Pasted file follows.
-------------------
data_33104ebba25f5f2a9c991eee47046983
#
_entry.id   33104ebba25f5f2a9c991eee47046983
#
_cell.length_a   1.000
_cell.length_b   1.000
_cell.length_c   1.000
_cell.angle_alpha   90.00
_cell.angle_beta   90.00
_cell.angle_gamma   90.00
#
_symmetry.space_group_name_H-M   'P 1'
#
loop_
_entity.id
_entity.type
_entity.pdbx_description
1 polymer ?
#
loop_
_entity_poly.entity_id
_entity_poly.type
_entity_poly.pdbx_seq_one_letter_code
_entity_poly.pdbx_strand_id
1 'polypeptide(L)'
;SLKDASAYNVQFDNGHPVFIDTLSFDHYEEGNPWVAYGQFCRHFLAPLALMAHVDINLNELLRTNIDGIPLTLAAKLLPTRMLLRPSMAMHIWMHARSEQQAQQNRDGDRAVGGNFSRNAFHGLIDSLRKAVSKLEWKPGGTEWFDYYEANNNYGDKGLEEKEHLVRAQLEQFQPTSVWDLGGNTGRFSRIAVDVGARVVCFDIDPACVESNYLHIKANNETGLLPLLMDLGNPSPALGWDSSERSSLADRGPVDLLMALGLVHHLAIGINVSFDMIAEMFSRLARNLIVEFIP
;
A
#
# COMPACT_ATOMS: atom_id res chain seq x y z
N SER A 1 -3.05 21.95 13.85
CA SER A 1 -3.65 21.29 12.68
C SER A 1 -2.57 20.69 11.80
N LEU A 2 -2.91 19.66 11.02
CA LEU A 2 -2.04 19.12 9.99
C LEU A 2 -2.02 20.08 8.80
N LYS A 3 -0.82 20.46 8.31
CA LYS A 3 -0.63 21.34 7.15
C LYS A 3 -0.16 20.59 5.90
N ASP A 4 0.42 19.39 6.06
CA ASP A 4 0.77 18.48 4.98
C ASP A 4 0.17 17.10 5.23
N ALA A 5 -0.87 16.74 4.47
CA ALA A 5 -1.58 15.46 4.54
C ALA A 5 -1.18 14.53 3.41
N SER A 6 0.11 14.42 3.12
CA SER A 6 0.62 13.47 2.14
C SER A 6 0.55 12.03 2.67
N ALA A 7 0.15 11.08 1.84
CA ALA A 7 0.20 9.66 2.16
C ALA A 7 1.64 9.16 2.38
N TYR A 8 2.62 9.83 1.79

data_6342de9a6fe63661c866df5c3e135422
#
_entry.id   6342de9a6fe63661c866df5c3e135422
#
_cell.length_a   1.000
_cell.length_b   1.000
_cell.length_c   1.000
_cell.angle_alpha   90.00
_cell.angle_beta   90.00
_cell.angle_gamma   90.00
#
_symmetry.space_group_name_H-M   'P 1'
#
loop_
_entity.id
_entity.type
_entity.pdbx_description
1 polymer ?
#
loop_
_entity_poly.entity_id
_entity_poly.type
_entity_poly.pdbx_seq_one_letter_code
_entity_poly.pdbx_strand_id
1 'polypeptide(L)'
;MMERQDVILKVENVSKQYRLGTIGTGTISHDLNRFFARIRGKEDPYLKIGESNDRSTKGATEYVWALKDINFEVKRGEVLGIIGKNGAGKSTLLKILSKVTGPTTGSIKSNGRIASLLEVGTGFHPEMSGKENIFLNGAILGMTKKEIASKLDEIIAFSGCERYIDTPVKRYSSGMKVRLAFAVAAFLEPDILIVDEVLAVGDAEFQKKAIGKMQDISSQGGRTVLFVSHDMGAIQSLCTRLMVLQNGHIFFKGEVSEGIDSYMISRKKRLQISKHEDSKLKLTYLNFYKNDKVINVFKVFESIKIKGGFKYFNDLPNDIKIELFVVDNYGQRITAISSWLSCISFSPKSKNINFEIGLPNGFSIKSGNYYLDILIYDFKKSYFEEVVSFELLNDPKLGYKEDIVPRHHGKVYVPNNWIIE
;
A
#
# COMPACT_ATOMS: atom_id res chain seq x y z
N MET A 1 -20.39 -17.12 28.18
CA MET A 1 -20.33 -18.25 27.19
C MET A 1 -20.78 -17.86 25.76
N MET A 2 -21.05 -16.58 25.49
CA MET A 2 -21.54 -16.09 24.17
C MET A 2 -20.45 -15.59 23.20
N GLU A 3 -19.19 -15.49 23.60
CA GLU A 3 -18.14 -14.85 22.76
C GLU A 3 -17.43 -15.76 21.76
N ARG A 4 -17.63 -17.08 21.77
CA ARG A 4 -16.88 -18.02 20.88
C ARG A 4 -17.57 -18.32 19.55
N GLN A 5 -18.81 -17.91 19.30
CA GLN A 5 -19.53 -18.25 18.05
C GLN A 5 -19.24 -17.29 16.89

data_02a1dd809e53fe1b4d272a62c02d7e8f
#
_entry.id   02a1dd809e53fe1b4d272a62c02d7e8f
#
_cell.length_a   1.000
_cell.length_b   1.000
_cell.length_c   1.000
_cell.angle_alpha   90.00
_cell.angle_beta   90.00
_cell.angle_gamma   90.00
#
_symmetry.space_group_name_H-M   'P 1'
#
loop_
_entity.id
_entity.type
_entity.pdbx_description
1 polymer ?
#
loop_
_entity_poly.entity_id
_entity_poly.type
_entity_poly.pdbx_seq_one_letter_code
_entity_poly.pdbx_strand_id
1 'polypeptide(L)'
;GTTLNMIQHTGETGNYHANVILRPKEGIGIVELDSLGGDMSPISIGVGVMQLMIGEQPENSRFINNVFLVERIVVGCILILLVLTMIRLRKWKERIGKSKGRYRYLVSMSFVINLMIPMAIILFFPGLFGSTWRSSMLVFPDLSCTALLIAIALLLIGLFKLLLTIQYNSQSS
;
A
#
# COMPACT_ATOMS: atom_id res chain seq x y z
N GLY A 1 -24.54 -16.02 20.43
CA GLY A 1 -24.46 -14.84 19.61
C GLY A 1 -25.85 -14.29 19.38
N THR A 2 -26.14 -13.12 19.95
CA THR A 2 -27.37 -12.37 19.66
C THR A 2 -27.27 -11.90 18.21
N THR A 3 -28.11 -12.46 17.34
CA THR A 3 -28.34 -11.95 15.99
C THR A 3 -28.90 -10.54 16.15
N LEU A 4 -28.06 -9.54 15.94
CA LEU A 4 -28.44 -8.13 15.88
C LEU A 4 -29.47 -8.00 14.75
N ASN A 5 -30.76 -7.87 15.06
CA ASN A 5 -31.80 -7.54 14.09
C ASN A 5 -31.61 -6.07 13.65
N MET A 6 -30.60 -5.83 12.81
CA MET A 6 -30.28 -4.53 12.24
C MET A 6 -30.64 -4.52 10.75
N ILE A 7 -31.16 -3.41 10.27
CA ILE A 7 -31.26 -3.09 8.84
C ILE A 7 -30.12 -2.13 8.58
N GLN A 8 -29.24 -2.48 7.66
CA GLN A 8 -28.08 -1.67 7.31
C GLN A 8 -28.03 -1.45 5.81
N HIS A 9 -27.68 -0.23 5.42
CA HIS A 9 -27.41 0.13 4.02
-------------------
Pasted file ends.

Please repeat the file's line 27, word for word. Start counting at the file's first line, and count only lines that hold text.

;